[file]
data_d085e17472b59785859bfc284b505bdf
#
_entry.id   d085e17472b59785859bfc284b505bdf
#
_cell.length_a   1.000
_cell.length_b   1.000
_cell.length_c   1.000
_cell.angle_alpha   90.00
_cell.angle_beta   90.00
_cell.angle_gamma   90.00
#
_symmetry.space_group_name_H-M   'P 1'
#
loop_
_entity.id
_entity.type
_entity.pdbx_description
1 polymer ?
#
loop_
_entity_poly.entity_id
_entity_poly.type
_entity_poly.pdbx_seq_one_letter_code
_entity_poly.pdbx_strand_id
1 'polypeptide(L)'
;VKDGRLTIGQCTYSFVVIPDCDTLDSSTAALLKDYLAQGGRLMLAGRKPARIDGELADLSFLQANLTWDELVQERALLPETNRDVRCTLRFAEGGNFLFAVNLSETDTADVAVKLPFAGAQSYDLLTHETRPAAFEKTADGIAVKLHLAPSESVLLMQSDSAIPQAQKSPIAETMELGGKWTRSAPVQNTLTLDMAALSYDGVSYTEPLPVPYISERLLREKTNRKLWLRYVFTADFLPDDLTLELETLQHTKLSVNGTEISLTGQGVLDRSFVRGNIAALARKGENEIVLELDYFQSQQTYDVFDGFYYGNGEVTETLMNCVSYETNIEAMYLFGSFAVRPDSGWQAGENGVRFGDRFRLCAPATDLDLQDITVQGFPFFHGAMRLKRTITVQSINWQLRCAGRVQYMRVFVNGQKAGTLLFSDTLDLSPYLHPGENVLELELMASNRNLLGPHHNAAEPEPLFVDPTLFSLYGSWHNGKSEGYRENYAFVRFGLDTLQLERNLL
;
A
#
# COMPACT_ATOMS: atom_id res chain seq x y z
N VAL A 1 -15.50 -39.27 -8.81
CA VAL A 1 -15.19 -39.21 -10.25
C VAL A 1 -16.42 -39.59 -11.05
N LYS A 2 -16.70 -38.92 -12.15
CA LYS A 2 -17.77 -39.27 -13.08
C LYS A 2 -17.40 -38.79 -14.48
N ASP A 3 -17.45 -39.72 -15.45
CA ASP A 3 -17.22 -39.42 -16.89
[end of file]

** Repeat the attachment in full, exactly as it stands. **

data_d085e17472b59785859bfc284b505bdf
#
_entry.id   d085e17472b59785859bfc284b505bdf
#
_cell.length_a   1.000
_cell.length_b   1.000
_cell.length_c   1.000
_cell.angle_alpha   90.00
_cell.angle_beta   90.00
_cell.angle_gamma   90.00
#
_symmetry.space_group_name_H-M   'P 1'
#
loop_
_entity.id
_entity.type
_entity.pdbx_description
1 polymer ?
#
loop_
_entity_poly.entity_id
_entity_poly.type
_entity_poly.pdbx_seq_one_letter_code
_entity_poly.pdbx_strand_id
1 'polypeptide(L)'
;VKDGRLTIGQCTYSFVVIPDCDTLDSSTAALLKDYLAQGGRLMLAGRKPARIDGELADLSFLQANLTWDELVQERALLPETNRDVRCTLRFAEGGNFLFAVNLSETDTADVAVKLPFAGAQSYDLLTHETRPAAFEKTADGIAVKLHLAPSESVLLMQSDSAIPQAQKSPIAETMELGGKWTRSAPVQNTLTLDMAALSYDGVSYTEPLPVPYISERLLREKTNRKLWLRYVFTADFLPDDLTLELETLQHTKLSVNGTEISLTGQGVLDRSFVRGNIAALARKGENEIVLELDYFQSQQTYDVFDGFYYGNGEVTETLMNCVSYETNIEAMYLFGSFAVRPDSGWQAGENGVRFGDRFRLCAPATDLDLQDITVQGFPFFHGAMRLKRTITVQSINWQLRCAGRVQYMRVFVNGQKAGTLLFSDTLDLSPYLHPGENVLELELMASNRNLLGPHHNAAEPEPLFVDPTLFSLYGSWHNGKSEGYRENYAFVRFGLDTLQLERNLL
;
A
#
# COMPACT_ATOMS: atom_id res chain seq x y z
N VAL A 1 -15.50 -39.27 -8.81
CA VAL A 1 -15.19 -39.21 -10.25
C VAL A 1 -16.42 -39.59 -11.05
N LYS A 2 -16.70 -38.92 -12.15
CA LYS A 2 -17.77 -39.27 -13.08
C LYS A 2 -17.40 -38.79 -14.48
N ASP A 3 -17.45 -39.72 -15.45
CA ASP A 3 -17.22 -39.42 -16.89